I've been toying with leopard for a bit, and mostly I'm liking where OSX is going. Let's touch on the "big" things a bit, first.


Very nice. I've been waiting for a proper implementation of Virtual Desktops on OSX and this seems to be it. There are still a few quirks to work out (like the order of apps in the cmd-tab switcher, the app you selected in the cmd-tab switcher not necessarily coming out in front if you need to switch desktops, etc.) but I'm sure that'll all be fine. I'm hooked already. And this wasn't mentioned in the keynote, but exposé still works if you have the 'spaces-exposé' (for lack of a better word) open: it'll do exposé on all your virtual desktops at once. Oh, and for those wondering what happens with multiple monitors: nothing special. You just get a virtual desktop shaped like the combined desktops of your screens, like so: 

Leopard Spaces

Time Machine

Also nice. The restore-interface is the supreme of weird right now, and while it looks very flashy (and slightly sluggish on my 2GHz core duo!) I do hope they do something better with this. Lots of people have been coming up with lots of theories on how Time Machine works, but it appears to just be a periodic incremental backup that appears as a snapshot on disk. That is, you get an entire filesystem that you can restore, but it only takes up the space of a full backup + the changed data. Not sure how this is done yet, as leopard will only show me real files but I suppose some symlink-like trick is pulled.


The two big things here were Stationeries and Notes (and related, todos). I can't get excited about stationeries at all. I don't like HTML e-mail and I never will, and that is just what stationeries are. I suppose for corporate communication of companies that don't mind bloaty HTML in their e-mail, this will make adding the company style to e-mail a lot easier though. Notes/Todos I do see becoming useful. However, the aesthetics need to be rethought. I've managed to change the font but not the background colour.


Not mentioned but very nice in my opinion is the new Help system. The old Help menu was just that: a menu with some pointers to where you might find help. It got a bit of an overhaul. The new menu includes a search field that you type a term or phrase in. If that term or phrase happens to result in a menu, the help system will open that menu for you and point you at the relevant item. So we know what I'm talking about here, a screenshot:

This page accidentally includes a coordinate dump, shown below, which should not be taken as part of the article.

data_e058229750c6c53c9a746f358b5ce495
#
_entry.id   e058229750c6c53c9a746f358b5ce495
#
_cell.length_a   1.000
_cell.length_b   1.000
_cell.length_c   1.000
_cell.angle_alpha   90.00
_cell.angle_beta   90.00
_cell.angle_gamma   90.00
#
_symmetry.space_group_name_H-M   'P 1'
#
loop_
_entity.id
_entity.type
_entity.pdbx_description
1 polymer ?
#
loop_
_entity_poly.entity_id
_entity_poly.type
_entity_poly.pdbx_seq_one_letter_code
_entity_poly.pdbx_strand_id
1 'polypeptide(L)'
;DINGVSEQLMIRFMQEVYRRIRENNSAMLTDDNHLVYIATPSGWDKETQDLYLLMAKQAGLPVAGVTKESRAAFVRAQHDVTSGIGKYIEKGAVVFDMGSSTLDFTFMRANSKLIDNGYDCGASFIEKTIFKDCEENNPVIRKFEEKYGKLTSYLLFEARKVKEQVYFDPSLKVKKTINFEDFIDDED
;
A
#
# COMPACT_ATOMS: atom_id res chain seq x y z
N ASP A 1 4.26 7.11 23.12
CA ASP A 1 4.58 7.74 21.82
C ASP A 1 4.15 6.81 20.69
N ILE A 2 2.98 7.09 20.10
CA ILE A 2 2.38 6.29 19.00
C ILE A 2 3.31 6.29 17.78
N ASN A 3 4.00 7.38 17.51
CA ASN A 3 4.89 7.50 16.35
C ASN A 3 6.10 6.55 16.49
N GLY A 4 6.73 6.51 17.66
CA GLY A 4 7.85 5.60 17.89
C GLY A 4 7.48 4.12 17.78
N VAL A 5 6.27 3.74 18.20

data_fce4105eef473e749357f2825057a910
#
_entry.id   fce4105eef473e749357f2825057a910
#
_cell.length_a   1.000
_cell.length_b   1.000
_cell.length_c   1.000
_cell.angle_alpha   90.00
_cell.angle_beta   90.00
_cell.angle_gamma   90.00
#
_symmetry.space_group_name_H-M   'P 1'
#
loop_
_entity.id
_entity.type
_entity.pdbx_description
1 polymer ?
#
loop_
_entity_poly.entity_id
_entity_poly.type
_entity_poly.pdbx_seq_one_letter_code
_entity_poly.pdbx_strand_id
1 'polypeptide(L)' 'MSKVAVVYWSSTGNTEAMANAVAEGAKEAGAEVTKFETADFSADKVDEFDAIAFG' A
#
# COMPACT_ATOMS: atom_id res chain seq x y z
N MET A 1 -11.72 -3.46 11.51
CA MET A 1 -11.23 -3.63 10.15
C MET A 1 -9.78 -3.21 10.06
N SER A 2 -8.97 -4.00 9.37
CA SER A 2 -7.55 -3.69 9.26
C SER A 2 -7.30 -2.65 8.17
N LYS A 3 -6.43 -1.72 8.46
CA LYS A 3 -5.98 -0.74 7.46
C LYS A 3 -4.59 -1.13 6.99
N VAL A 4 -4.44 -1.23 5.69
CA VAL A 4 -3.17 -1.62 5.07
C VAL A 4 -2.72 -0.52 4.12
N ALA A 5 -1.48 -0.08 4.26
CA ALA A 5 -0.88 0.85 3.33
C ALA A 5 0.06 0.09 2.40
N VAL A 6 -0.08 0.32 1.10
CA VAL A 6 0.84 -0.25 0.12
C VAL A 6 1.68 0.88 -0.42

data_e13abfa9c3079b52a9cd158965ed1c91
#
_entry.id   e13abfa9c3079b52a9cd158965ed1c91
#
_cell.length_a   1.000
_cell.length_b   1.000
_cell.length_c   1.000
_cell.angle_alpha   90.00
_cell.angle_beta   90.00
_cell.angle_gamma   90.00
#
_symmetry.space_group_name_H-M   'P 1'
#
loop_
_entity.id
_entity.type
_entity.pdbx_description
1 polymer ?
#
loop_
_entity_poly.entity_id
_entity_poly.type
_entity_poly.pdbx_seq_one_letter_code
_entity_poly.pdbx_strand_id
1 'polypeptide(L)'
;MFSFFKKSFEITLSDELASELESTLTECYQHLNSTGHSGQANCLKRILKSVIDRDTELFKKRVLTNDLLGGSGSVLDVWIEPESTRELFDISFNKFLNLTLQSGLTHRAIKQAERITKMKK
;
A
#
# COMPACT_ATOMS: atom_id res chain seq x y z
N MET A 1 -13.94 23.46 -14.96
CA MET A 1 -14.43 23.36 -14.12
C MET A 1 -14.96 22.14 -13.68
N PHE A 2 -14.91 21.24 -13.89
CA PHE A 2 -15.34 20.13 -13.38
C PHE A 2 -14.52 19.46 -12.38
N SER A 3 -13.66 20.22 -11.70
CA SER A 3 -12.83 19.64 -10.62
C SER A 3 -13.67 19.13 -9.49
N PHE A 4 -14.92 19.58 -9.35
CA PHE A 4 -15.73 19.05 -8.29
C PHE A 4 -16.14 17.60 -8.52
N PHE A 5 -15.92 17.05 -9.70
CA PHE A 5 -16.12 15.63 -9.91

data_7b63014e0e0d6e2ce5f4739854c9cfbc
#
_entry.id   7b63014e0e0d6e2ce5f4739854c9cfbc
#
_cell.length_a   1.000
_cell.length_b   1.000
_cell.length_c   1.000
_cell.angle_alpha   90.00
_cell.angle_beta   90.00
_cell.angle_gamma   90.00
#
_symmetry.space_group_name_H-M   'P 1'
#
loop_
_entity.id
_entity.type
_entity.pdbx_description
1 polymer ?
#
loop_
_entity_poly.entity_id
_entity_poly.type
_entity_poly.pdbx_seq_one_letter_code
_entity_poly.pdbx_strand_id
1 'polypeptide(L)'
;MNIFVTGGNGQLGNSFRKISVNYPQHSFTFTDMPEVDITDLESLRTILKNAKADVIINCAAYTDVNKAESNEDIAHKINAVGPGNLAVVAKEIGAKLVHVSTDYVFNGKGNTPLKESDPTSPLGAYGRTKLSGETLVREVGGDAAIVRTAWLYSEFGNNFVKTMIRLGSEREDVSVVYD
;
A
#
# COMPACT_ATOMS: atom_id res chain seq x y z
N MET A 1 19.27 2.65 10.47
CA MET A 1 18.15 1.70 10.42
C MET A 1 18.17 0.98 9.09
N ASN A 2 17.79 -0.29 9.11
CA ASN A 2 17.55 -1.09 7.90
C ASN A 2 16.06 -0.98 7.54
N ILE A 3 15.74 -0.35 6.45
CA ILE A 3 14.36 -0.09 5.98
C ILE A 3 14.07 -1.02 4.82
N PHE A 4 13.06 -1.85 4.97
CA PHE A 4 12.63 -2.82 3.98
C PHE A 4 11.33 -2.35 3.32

Leopard Help Menu

Yes, it's purple. I'm sure (well, I hope) that'll change.


The photobooth effects were included but aren't really anything new. Unfortunately, backdrops and iChat Theater weren't included in this preview. Would've been fun but it can wait. Update: iChat Theater isincluded, at least for sharing quicktime movies. It's activated by choosing 'Share with iChat' in the quicktime player's View menu, rather than doing something in iChat itself.

The Small Things

Apple improved on a lot of small things that aren't really worth mentioning in any sort of keynote, but that do make life in OSX a lot easier. In no particular order, I've found so far:

  • Safari has incorporated Taboo. That is, it'll warn you if you try to close a window with multiple tabs. (Finally!)
  • Safari has gained find-as-you-type. Gone is the search window, it has made place for something a bit more like the Firefox search bar.
  • Sort of mentioned, but Spotlight no longer highlights 'show all', instead opting for the Top Hit. Makes it much faster for app-launching.
  • Mail's address auto-complete now also works with the 'Nickname' field of Address Book contacts.
  • For those who like it, Exposé (all windows) and Spotlight can be added to the dock with a launcher app, like dashboard in Tiger.
  • Safari can now undo tab-closes. Closed a tab by accident? Cmd-z and it's right back where it was.
  • Preview now allows annotating (ovals and text) images and pdfs, as opposed to just pdfs.
  • Mail now allows you to set the dock icon's Unread badge to either just the inbox or all mailboxes.
  • There is now a dedicated Guest account, the contents of which's home directory get deleted on logging out.

Background technologies

Tiger set the road for some UI stuff that Leopard expands on. For one, the resolution-independent UI. While, at least in this preview, it isn't finished yet, you can see progress being made. Some widgets will now scale up if you set the scaling factor (it can't scale down anymore, it seems). The Dock immediately knows about this when you change it, and some icons (like Time Machine, iChat and Safari) will scale to insane sizes. Quartz 2D Extreme seems to have been renamed QuartzGL. It isn't enabled by default yet, but Quartz Debug does allow you to turn it on and save that setting.

Daily use?

Is it ready for daily use yet? No. Well, not if you don't mind losing whatever data you were working on a lot or saving every five sentences. Safari crashed twice as I wrote this post, and I've seen the crashreporter dialog pop up a few times in other apps, too. It's still preview software, though, so I guess I can't complain. If only I could port Spaces to Tiger...